Greek government blames domestic terrorists for U.S. Embassy attack


Police officers close the avenue around the U.S. Embassy in Athens early Friday after an explosion inside the embassy compound.

AP Photo/Thanassis Stavrakis
Published: Friday, January 12, 2007 at 6:01 a.m.
Last Modified: Friday, January 12, 2007 at 12:14 a.m.

A rocket struck the U.S. Embassy early Friday, exploding inside the modern, glass-fronted building and shattering hopes that Greece's leftist anti-American militant networks had been dismantled.

Greek authorities said the attack, which caused no injuries, was probably carried out by a domestic terrorist group.

The small anti-tank missile, fired from across a six-lane boulevard, narrowly missed the large blue-and-white U.S. seal on the embassy's facade and the ambassador's office, and pierced the building above the front entrance shortly before 6 a.m. It damaged a third-floor bathroom and shattered windows in nearby buildings.

"There were no injuries and very minimal damage," U.S. Ambassador Charles Ries said outside the embassy.

The attack recalled the anti-capitalist and anti-American violence of past decades, which included the death of a CIA station chief and other American military and embassy officials, as well as a failed bomb attack against the U.S. Embassy in 1996.

New militant groups vehemently oppose the U.S.-led occupation of Iraq, amid widespread public opposition to Washington's policies which has remained strong since the United States provided support for a 1967-74 military dictatorship.

"It is very likely that this is the work of a domestic group," Public Order Minister Vyron Polydoras said. "We believe this effort to revive terrorism is deplorable and will not succeed."

He speculated that "this could be (guided) by the first generation of terrorists."

The 2.36-inch rocket, which police said was a weapon probably fired from a Russian-made launcher, struck a large marble beam on the third floor of the embassy, just above and to the left of the seal.

A military official in Washington said there was no reason to believe that the attack was al-Qaida-related. The official is not authorized to speak on the subject and requested anonymity. A U.S. intelligence official, who also spoke on condition of anonymity because the investigation was ongoing, said there was no information that suggests a follow-up attack.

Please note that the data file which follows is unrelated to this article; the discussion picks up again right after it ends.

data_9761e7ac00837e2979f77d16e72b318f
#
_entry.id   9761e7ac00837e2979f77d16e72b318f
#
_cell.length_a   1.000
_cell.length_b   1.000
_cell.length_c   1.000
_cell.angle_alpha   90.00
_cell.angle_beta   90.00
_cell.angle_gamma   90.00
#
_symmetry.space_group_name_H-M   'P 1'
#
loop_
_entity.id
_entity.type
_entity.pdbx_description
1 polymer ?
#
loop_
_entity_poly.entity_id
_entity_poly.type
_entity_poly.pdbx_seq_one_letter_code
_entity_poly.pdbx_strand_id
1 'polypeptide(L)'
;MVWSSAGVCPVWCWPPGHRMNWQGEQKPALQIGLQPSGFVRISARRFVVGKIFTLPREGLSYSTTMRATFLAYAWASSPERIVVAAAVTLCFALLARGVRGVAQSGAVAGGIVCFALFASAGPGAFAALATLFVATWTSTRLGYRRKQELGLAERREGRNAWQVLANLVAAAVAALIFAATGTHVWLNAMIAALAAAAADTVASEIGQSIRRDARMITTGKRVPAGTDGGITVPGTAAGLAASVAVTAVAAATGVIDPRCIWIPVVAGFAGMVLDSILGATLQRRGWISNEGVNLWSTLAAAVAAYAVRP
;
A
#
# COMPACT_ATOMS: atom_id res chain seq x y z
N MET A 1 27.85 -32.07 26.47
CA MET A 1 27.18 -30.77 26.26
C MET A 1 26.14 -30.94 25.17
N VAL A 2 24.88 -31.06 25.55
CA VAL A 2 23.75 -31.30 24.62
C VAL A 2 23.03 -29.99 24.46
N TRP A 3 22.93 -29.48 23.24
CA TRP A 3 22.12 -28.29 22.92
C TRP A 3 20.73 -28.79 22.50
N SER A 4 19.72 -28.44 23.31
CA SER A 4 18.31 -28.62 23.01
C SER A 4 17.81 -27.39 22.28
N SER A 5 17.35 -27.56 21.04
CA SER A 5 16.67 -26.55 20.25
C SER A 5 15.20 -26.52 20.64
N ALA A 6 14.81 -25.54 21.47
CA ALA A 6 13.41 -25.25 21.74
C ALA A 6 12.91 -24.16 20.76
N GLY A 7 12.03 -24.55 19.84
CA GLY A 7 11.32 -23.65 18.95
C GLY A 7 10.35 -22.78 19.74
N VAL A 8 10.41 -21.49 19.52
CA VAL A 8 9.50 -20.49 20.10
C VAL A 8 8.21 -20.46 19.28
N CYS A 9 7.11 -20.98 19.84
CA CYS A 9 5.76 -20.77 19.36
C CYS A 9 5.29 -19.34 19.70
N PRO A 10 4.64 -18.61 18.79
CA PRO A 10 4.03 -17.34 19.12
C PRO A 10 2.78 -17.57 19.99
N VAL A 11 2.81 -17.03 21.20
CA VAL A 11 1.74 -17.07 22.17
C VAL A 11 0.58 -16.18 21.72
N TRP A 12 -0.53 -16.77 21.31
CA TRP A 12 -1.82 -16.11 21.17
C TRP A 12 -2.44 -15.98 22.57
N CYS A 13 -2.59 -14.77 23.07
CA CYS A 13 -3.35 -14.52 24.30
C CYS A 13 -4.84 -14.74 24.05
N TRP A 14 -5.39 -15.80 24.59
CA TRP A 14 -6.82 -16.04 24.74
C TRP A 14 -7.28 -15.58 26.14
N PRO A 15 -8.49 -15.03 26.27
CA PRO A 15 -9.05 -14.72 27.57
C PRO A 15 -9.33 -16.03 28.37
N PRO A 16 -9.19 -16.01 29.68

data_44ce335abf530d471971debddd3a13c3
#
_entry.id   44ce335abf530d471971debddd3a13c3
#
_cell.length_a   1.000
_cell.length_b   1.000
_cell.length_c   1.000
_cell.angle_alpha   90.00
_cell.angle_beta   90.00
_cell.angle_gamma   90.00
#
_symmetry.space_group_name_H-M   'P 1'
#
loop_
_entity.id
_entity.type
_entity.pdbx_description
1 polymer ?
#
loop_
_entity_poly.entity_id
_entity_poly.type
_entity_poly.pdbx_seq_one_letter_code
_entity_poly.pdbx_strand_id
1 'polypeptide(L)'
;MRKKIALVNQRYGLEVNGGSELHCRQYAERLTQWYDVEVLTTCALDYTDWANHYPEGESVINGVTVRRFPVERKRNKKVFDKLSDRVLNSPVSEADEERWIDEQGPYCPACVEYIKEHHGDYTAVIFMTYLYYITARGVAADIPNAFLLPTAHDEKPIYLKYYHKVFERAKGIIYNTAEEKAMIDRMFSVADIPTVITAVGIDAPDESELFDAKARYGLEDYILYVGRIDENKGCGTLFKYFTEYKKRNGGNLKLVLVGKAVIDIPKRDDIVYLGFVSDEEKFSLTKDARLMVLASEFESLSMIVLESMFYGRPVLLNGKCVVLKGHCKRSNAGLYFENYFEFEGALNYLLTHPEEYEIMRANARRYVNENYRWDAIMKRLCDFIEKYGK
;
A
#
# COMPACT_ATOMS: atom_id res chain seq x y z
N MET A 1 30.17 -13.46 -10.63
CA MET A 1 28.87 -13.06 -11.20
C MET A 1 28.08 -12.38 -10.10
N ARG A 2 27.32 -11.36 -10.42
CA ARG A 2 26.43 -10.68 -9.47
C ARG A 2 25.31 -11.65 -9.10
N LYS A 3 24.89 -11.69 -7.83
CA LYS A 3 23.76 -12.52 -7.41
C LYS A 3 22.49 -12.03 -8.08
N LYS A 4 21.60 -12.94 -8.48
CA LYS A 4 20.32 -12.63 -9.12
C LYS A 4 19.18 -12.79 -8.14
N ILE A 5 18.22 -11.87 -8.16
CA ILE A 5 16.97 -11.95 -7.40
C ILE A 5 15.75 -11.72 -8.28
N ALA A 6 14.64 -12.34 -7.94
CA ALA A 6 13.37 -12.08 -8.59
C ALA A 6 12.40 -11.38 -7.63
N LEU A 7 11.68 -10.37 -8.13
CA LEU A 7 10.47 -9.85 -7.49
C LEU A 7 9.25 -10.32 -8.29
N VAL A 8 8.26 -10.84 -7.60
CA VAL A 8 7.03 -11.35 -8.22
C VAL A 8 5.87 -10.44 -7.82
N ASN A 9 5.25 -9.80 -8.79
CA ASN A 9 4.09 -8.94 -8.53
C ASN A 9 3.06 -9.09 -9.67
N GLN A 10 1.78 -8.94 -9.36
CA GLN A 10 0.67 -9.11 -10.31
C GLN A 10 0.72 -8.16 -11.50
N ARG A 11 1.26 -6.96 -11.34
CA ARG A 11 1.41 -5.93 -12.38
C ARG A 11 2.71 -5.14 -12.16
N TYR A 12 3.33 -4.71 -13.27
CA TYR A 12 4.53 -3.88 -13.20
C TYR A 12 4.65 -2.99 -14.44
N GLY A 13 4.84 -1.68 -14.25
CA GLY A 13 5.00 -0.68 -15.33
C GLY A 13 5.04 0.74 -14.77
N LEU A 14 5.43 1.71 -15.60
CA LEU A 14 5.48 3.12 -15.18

It was the first major attack against a U.S. target in Greece in more than a decade.

"We believe it is a symbolic act," Polydoras said. "It is an attempt to disrupt our country's international relations."

Polydoras said police were examining phone calls to a private security company claiming responsibility on behalf of a militant left-wing group called Revolutionary Struggle.

Revolutionary Struggle claimed responsibility for a May 2006 bomb attack on Culture Minister Giorgos Voulgarakis, in which nobody was injured.

Investigators were examining video from surveillance cameras and canvassing the neighborhood around the building, on a busy street near Athens' main concert hall. The government also said it was seeking permission from the courts to view traffic control camera videos, which are confidential under Greece's strict privacy laws.

Officials closed the embassy for the day.

Ries said there had been no warning of the attack, which he said came at a time when "the embassy had very few people in it."

"There can be no justification for such a senseless act of violence," he said. "We're treating it as a very serious attack."

Foreign Minister Dora Bakoyannis visited the embassy afterward.

"I came here to express the solidarity of the Greek people following this deplorable action," she said.

"Such actions in the past have had a very heavy cost for the country. ... The Greek government is determined to undertake every effort to not allow such phenomena to be repeated in the future."

Polydoras said police would set up a task force on the attack, headed by a former counterterrorism chief who eradicated the far-left November 17 group in 2002. November 17 carried out a similar rocket attack against the embassy in 1996, causing minor damage and no injuries.

The group was blamed for killing 23 people _ including U.S., British and Turkish officials _ and dozens of bomb attacks.

In 2003, a special court gave multiple life sentences to November 17's leader, chief assassin and three other members. Lesser sentences were given to 10 others.

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